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Former top executives at ITT Educational Services, the parent company of defunct ITT Technical Institute, have settled fraud charges with the Securities and Exchange Commission, avoiding a trial that was slated to begin Monday.
A judgment order entered Friday puts to rest civil fraud charges filed…
Almost 35,000 former Corinthian College students in California will have the remainder of their private loan balances forgiven and some may receive payment refunds after an investigation by the state attorney general’s office said a loan company engaged in illegal debt-collection practices.
Breshna Musazai leaned on her brother as she climbed out of her wheelchair and up the stairs of the graduation stage at the American University of Afghanistan. With polio in one leg and injuries from a Taliban attack in the other, the climb was difficult. She heard cheers from behind her.
CNN.com – RSS Channel – World
Since graduating from college last month, Gabriel Villagomez has been polishing his resume, updating his LinkedIn profile — and worrying.
Sure, the job market looks promising for new graduates. And Villagomez, who plans to apply to medical school, just needs a job to hold him over for a year or…
Today, all Americans are told, “Go to college!” President Obama said, “College graduation has never been more valuable.”
A commencement speaker at a Virginia all-women’s college upset students and alumni for her criticism of the #MeToo movement Saturday, according to a report from Inside Higher Ed.
A Boston College philosophy professor—known simply as the “dating professor”—offers extra credit to her students who (while sober) ask someone out on a date, go on the date (still sober) with no physical contact.
It started at a North Carolina Applebee’s more than two years ago: Matt Nelson presented the idea to his college buddies that people like weird stuff on Twitter, and that dogs were internet gold. Nelson’s brainchild led to WeRateDogs , a Twitter handle with more than 6.4 million followers that’s…
A report published by cybersecurity company Vectra has detailed what it describes as an “alarming surge in cryptocurrency mining on college campuses.”
Colleges Become Hotbed for Mining Activities
Vectra’s report asserts that opportunistic students, malicious hackers, and even cryptocurrency mining scripts hosted by websites, are sapping power from universities to freely mine virtual currencies.
The analysis concludes that higher education is by far the largest industry that “exhibit[ed] cryptocurrency-mining attack behaviors from August 2017 through January 2018.” Vectra’s research claims that 85 percent of said attack behaviors identified across all industries originated from higher education institutions, followed by “Entertainment & Leisure” with 6 percent, Technology (3 percent), and Financial Services (3 percent).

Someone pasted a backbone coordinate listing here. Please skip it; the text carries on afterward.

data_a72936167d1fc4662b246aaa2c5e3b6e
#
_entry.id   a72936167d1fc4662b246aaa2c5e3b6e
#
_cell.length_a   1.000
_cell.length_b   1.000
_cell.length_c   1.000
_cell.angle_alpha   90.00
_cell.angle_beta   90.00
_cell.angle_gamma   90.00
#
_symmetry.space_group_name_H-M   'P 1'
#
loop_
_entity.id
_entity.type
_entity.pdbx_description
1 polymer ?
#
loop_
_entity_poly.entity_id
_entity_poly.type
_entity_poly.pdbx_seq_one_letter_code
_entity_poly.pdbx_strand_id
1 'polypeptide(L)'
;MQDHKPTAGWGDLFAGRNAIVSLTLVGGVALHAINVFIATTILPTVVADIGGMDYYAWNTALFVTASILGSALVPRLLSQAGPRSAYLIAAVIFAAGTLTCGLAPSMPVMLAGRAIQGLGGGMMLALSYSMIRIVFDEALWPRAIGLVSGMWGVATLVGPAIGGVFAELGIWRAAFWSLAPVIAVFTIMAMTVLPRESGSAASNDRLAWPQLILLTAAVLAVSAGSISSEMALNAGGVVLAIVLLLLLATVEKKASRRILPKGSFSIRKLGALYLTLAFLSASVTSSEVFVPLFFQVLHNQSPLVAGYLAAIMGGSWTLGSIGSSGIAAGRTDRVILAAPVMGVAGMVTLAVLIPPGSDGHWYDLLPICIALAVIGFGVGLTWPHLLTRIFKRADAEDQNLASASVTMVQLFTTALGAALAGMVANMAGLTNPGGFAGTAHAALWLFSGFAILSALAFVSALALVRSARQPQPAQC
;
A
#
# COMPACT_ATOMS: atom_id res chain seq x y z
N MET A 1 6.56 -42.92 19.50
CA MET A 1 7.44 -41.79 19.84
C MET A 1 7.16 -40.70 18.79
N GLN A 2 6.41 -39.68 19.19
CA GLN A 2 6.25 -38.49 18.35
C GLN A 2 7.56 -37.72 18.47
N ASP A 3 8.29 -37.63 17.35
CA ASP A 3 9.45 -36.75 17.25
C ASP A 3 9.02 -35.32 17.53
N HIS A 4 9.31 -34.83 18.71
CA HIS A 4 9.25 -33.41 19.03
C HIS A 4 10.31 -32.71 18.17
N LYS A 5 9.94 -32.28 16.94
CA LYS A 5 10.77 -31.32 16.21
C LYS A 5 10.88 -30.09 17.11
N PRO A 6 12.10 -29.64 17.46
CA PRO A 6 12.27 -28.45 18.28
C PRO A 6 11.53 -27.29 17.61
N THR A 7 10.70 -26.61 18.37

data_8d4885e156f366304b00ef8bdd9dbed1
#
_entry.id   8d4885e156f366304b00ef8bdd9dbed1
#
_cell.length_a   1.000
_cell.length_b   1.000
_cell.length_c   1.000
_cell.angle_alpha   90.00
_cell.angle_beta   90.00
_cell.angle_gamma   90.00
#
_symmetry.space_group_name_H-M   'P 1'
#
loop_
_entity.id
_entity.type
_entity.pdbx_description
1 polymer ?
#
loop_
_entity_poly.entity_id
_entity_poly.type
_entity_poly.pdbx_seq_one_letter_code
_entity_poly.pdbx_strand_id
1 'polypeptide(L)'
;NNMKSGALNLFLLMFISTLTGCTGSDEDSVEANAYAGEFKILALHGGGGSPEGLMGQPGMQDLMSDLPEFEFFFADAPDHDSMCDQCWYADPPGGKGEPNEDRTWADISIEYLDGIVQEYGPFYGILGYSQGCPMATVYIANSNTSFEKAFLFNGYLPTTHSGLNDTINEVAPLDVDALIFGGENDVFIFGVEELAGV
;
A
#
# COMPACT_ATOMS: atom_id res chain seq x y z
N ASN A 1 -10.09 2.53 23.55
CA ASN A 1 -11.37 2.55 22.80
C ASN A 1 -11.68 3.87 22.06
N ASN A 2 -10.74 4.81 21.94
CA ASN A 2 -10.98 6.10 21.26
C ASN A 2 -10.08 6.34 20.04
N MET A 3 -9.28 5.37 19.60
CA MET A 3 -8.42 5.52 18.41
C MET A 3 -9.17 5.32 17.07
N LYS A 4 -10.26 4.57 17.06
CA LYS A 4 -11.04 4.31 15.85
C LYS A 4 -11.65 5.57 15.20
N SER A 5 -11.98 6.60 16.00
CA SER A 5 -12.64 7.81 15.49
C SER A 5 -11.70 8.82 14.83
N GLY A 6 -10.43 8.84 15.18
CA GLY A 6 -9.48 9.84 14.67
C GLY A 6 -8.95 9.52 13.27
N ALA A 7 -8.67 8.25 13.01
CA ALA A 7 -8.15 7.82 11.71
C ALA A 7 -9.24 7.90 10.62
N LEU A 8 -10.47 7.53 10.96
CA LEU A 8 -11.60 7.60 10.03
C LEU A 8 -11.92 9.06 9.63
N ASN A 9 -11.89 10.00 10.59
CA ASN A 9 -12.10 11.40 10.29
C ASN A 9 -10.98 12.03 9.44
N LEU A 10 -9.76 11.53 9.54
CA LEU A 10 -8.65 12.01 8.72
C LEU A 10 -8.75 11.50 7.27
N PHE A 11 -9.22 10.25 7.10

The report notes that “The number of computers processing cryptocurrency hashes on college campuses increased before the value of bitcoin rose above $ 4,000 USD in 2017.” The sudden crash in bitcoin prices heading into January appears not to have deterred opportunistic students seeking to take advantage of campus electricity, with the report adding that “Even as the value of bitcoin fell 50% from its peak […], the number of computers performing cryptocurrency mining” on campuses did not decline.
Opportunistic College Students Take Advantage of Free Electricity
Joey Dilliha, an 18-year-old student at Western Kentucky University, recently told media that he leaves a Bitmain Antminer running in his dorm room, consistently garnering $ 30 each week in profit. “I believe more people should be doing it. It’s a super fun, and cool cheap way to be introduced to the market of mining,” Mr. Dilliha stated.
Dilliha said that his college does not permit his mining activities due to such being perceived as a fire hazard. “On dorm room check days, I have to turn it off and put a blanket over it. However, my RA loves to come in and talk about it with me,” he added.
In January, Stanford University issued a notice responding to what it described as “a sharp increase in incidents involving cryptocurrency mining at Stanford.” The notice sought to remind students that “Per university policy, Stanford resources must not be used for personal financial gain. As such, community members are prohibited from using university resources (including computing equipment, network services, and electricity) for cryptocurrency mining activities outside of faculty sanctioned research and course work.”
Vectra’s head of security analytics, Chris Morales, stated that “Students are more likely to perform crypto mining personally as they don’t pay for power, the primary cost of crypto mining.”
Do you think that colleges can do anything to stop opportunistic students from mining on campus? Share your thoughts in the comments section below!
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